It has been noted that while the majority of personality traits within individuals remain stable after 30 years of age, (4) longitudinal community studies using diagnoses of personality disorders have not been performed. With longitudinal data lacking, cross-sectional studies are available that may give clues as to the course of personality disorder. However, cross-sectional studies have a variety of limitations, including the possibility of a cohort effect explaining changes in prevalence in late life.
Antisocial personality disorder may be used as an example. The ECA study revealed that antisocial personality disorder declined from a 1-month prevalence of 0.9 per cent for individuals between 25 and 44 years of age to 0 per cent for those over the age of 65. When considering men only, the rate fell from 1.5 per cent in those aged 22 to 44 to 0.1 per cent in those over 65. (2,9 Supporting this decline in antisocial personality disorder with ageing is a study revealing the decline in lifetime prevalence in antisocial personality disorder from between 2.1 and 3.3 per cent to between 0.2 and 0.8 per cent in those aged 65 and older. (21) In addition, antisocial traits, as measured by the Minnesota Multiphasic Personality Index, reveal a decline with ageing. (22> Similarly, a study in a forensic psychiatric centre revealed that, although antisocial personality disorder declined after the age of 27, one-third remained criminally active throughout their lives. There have been several hypotheses to explain this apparent decline in antisocial personality disorder with ageing. Personality may continue to mature and develop, with symptoms improving or 'burning out' in some individuals. Others have pointed to early death due to high-risk behaviour or a change in antisocial behaviours to other symptoms including hyperchondriasis, depression, or alcoholism.(23) It may also be that behaviours such as criminality may decrease in older individuals, but that antisocial personality traits remain and are simply more difficult to measure using current diagnostic criteria. Finally, neurological changes associated with ageing may also explain a decline. A decrease in impulsive and aggressive behaviours may correlate with full myelination of frontal, temporal, and parietal cortices that does not occur until 30 or 40 years of age/2:4 As well, changes in brain neurochemistry with ageing, including serotonin and dopamine, may also result in decreased impulsiveness or aggressiveness/1^ Decreased testosterone levels in men associated with ageing may also contribute to a decline in these traits. (25)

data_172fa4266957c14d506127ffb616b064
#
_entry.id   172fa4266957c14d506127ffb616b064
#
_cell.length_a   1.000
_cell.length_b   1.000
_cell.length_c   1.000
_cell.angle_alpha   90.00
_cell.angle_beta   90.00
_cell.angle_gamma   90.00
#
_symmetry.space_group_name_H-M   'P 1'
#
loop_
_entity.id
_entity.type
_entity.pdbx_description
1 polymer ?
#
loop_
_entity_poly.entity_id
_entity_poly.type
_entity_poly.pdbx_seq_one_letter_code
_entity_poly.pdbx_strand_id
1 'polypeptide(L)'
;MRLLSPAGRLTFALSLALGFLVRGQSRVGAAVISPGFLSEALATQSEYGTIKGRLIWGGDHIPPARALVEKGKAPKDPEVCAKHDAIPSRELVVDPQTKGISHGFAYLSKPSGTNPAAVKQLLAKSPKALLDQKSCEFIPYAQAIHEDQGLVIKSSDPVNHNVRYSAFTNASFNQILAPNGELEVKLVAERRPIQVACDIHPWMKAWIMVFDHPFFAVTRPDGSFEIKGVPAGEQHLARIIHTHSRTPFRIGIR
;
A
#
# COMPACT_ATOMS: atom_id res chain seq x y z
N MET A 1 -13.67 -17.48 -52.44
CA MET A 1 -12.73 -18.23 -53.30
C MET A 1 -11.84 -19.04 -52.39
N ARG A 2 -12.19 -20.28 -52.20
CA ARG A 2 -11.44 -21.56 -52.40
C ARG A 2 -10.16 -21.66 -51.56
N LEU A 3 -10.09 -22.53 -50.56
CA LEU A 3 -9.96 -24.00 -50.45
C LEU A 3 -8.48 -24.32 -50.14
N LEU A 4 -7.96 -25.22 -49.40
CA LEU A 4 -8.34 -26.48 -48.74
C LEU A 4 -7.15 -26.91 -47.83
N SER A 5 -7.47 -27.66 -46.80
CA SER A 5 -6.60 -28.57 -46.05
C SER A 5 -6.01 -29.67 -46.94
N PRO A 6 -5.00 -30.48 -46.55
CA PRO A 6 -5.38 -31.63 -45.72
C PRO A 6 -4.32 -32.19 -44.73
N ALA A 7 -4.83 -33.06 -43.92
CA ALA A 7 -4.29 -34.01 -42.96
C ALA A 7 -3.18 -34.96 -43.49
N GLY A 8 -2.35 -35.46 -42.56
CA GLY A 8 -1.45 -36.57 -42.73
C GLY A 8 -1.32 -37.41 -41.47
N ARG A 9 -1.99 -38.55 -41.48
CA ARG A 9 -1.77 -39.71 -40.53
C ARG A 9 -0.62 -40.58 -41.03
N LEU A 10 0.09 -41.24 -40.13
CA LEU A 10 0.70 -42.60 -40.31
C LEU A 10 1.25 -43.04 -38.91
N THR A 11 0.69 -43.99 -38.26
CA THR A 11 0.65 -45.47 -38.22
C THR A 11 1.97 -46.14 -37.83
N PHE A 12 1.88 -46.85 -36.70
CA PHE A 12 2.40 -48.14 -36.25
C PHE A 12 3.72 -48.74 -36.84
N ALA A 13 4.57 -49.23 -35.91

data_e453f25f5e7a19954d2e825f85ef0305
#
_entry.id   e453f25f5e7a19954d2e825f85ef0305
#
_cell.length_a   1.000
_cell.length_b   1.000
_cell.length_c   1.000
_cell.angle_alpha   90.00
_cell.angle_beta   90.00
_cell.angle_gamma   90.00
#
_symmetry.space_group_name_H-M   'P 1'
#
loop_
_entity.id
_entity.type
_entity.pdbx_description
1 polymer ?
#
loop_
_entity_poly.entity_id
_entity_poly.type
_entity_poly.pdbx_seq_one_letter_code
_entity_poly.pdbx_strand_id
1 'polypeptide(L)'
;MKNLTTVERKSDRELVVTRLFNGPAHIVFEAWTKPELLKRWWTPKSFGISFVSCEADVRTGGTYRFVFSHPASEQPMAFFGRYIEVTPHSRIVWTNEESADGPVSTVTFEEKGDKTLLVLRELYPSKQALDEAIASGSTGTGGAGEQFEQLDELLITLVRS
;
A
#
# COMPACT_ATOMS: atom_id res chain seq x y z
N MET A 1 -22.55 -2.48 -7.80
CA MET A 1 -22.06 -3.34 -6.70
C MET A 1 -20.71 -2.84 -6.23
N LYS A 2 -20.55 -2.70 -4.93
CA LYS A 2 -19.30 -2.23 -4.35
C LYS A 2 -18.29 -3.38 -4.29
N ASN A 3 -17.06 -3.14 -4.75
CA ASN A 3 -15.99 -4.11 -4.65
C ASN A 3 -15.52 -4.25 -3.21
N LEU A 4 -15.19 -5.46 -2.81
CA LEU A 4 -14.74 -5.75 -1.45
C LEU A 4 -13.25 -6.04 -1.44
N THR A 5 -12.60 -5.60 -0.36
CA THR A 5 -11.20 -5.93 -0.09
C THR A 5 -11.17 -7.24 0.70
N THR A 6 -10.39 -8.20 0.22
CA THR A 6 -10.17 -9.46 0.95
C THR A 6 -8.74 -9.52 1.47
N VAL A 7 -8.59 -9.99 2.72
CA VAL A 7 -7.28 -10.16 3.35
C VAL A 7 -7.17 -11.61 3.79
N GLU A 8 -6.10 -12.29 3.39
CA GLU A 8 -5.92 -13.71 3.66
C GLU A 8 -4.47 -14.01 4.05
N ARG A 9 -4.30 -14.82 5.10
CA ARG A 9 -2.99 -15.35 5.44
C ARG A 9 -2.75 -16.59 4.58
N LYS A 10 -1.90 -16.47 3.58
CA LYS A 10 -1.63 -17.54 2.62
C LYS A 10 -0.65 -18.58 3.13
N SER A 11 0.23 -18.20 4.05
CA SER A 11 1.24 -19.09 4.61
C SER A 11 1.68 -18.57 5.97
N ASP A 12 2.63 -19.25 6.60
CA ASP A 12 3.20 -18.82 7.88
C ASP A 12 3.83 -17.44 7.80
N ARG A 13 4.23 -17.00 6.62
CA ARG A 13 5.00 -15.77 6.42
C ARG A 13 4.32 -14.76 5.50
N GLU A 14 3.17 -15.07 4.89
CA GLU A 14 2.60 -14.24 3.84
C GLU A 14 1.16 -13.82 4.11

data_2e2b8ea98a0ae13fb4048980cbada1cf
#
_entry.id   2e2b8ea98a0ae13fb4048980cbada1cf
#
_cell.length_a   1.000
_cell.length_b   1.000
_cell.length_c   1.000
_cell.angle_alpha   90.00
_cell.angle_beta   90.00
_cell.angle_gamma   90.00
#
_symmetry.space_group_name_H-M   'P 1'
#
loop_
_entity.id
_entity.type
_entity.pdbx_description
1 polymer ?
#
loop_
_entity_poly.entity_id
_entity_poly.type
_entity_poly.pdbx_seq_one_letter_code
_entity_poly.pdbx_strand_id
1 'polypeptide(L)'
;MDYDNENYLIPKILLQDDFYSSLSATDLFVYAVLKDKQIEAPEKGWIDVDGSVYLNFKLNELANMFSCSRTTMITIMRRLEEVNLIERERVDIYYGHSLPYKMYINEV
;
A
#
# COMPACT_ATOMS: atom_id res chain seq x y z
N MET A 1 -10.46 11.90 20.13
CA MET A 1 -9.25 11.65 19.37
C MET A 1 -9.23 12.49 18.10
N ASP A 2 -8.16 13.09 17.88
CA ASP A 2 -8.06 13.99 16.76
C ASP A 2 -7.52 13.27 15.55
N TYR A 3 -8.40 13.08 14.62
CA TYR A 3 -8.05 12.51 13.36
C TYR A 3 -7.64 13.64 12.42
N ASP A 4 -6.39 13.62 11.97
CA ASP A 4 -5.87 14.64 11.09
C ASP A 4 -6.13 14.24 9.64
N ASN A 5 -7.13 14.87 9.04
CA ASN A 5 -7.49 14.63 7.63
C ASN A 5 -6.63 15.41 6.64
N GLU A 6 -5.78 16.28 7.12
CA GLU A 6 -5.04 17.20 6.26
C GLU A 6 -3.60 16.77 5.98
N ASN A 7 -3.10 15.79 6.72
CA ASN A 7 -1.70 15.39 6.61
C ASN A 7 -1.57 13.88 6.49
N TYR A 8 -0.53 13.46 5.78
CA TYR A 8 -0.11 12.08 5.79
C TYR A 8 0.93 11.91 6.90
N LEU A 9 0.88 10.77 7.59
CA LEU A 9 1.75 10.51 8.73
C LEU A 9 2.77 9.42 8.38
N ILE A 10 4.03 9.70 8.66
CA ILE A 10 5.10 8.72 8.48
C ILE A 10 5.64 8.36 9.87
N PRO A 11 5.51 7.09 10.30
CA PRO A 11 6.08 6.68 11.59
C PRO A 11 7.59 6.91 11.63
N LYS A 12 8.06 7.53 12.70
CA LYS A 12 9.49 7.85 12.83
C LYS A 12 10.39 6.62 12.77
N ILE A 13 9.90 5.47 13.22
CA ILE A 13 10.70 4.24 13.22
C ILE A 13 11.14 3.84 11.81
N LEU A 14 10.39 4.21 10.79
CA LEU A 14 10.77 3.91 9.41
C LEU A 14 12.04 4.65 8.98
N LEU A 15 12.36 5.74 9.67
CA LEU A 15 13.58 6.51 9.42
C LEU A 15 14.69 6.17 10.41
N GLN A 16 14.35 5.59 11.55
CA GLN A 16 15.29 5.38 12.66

In addition to antisocial behaviours, other cluster B personality disorders may decline with ageing. The ECA study previously reviewed found a decline in antisocial and histrionic disorder. Another community study supported a decline in histrionic personality disorder with ageing. (26) Interestingly, the pattern of decline varied with gender, with rates remaining constant in women but declining in men. Similarly, a diagnosis of borderline personality disorder is rare in elderly individuals, with only two case reports in the literature/5.) However, no study to date supports a decline in cluster A or C diagnoses. A study of schizotypal personality disorder revealed all cases began before 40 years of age and continued lifelong. (2Z>
Some preliminary work has been done on the interaction of personality disorder with Axis I diagnoses. Although some have suggested avoidant and dependent traits may predispose to or cause chronicity in elderly depression, (!8) this has not been supported by all studies.(15) In the ECA study, certain Axis I diagnoses were found to be more common with a personality disorder diagnosis. For example, all cases of obsessive-compulsive disorder in older individuals occurred concurrent with a personality disorder/13 Both generalized anxiety disorder and substance use disorders were more common in the presence of a personality disorder in older individuals. There were no differences in the prevalence of schizophrenia and major depression in those with or without a personality disorder. The findings need to be confirmed since the group of elderly with personality disorders was small.
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